And the federal government has done little to help alleviate the situation. Since 2011, spending on major K-12 programs – including Title I grants for underprivileged students and special education – has been basically flat.

The problem is further exacerbated by the incredibly backward way we allocate funding at the local level which bears the majority of the cost of education.

While most advanced countries divide their school dollars evenly between students, the United States does not. Some students get more, some get less. It all depends on local wealth.

The average per pupil expenditure for U.S. secondary students is $12,731. But that figure is deceiving. It is an average. Some kids get much more. Many get much less. It all depends on where you live. If your home is in a rich neighborhood, more money is spent on your education than if you live in a poor neighborhood.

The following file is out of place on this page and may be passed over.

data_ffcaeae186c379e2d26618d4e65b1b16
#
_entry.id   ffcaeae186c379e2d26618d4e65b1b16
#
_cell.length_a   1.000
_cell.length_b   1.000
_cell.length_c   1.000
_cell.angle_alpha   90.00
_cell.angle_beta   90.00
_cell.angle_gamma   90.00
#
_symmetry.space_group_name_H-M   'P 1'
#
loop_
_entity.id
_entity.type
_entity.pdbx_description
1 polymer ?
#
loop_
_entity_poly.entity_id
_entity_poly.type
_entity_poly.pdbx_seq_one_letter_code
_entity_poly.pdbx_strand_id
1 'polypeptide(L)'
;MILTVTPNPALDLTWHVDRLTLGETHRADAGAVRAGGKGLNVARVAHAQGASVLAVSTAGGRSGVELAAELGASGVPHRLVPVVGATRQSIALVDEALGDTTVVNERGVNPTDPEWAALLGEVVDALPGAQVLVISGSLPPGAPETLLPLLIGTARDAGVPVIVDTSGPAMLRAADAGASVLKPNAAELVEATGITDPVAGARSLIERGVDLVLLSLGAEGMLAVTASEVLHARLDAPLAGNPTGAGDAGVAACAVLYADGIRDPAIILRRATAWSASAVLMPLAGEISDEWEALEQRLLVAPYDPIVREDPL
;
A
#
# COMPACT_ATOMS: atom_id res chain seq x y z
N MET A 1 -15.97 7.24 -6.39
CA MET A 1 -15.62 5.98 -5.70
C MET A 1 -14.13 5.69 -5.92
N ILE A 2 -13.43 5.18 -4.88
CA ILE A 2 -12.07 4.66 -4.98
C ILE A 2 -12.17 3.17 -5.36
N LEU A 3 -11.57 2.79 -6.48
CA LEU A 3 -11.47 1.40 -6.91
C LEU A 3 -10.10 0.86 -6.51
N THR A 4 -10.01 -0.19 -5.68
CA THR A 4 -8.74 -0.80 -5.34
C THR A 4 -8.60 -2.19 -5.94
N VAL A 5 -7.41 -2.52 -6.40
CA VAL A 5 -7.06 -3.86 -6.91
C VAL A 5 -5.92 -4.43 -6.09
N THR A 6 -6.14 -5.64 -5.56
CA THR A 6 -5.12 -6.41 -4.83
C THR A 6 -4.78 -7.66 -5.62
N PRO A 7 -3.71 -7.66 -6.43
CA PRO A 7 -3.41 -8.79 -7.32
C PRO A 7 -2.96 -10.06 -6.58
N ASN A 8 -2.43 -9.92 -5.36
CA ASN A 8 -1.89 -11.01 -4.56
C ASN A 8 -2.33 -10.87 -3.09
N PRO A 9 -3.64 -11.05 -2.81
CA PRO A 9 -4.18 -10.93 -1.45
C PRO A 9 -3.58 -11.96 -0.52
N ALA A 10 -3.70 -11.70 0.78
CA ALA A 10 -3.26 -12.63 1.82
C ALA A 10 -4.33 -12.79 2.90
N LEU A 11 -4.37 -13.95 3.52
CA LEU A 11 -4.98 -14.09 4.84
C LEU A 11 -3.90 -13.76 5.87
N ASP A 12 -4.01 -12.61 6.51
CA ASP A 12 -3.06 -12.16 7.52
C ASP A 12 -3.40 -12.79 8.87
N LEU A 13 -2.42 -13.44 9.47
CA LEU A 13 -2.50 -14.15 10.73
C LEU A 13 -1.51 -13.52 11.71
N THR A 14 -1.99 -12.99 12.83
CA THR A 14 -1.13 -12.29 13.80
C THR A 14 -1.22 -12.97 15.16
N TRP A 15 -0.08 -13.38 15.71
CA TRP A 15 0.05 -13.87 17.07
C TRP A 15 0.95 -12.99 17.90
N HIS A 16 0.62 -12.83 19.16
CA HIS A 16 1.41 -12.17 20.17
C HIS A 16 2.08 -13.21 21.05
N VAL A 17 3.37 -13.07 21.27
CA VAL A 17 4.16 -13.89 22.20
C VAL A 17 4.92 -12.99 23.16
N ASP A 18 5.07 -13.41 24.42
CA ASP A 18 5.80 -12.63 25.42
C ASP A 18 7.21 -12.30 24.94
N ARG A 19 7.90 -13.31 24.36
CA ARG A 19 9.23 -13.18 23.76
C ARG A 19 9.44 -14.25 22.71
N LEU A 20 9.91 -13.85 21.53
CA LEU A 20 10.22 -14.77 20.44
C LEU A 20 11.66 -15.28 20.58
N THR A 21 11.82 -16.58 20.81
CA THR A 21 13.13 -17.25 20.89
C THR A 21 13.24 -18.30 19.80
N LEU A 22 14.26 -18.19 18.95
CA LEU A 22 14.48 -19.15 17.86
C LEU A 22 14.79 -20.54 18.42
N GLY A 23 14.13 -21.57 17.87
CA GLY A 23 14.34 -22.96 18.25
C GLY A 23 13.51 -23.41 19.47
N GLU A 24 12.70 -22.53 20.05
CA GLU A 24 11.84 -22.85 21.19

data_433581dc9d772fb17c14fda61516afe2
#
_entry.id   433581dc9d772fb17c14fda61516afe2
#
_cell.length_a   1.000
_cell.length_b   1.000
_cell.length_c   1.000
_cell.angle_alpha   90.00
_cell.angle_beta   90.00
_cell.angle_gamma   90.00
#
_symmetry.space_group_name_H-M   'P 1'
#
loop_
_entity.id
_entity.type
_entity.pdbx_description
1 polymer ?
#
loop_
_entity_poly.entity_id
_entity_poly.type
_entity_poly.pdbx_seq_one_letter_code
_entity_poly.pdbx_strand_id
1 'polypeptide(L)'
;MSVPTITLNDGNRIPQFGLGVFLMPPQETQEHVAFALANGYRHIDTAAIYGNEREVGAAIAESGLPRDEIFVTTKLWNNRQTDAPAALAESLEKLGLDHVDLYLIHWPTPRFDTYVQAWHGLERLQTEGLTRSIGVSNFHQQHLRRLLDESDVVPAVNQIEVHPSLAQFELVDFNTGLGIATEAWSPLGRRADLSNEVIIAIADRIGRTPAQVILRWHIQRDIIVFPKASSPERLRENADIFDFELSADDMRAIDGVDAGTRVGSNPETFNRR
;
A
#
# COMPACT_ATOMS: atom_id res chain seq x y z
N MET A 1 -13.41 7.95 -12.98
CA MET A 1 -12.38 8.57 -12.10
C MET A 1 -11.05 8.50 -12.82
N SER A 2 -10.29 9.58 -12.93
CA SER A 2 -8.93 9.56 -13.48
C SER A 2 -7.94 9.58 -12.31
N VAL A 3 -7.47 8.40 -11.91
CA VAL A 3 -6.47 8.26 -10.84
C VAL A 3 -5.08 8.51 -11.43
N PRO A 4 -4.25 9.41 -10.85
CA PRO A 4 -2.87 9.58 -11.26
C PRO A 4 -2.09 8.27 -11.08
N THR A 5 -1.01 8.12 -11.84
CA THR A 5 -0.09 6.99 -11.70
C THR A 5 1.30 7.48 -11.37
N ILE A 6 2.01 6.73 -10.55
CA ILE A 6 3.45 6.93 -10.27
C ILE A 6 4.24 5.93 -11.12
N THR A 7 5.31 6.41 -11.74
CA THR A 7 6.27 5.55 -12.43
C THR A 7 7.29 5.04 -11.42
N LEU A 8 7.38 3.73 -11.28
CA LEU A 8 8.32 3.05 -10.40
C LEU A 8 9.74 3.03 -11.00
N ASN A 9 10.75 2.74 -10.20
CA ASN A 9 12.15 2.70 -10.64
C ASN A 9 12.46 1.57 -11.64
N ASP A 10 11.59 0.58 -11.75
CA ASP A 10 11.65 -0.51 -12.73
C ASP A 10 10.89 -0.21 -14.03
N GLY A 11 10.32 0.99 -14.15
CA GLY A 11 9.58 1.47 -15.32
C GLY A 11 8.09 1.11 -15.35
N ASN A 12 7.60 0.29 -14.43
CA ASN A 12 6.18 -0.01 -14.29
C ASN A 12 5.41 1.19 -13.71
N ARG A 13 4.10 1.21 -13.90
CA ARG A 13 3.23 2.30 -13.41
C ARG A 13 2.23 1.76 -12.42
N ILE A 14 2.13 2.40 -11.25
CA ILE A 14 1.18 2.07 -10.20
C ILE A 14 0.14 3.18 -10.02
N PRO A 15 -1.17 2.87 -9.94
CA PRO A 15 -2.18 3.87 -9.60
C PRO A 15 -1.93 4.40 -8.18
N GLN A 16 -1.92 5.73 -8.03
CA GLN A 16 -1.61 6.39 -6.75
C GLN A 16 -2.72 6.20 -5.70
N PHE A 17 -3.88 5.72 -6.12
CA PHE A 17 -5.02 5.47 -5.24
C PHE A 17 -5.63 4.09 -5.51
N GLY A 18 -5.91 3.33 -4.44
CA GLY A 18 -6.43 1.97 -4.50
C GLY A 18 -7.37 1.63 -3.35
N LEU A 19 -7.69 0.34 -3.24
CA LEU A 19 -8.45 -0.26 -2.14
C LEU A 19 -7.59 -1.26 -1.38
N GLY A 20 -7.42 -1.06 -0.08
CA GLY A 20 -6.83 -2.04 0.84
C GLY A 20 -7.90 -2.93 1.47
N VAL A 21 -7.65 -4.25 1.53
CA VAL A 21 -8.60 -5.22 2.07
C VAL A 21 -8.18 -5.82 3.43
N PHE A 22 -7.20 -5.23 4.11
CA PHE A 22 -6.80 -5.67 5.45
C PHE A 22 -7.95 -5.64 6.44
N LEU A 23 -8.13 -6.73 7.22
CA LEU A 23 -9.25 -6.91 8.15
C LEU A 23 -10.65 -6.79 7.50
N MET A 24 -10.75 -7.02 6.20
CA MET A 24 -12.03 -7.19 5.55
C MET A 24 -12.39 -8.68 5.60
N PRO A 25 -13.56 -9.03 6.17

The U.S. is one of the only countries in the world – if not probably the ONLY country – that funds schools based largely on local taxes. Other developed nations either equalize funding or provide extra money for kids in need. In the Netherlands, for example, national funding is provided to all schools based on the number of pupils enrolled. But for every guilder allocated to a middle-class Dutch child, 1.25 guilders are allocated for a lower-class child and 1.9 guilders for a minority child – exactly the opposite of the situation in the U.S.

So, no. Our schools are not “flush with cash.” Just the opposite in many cases.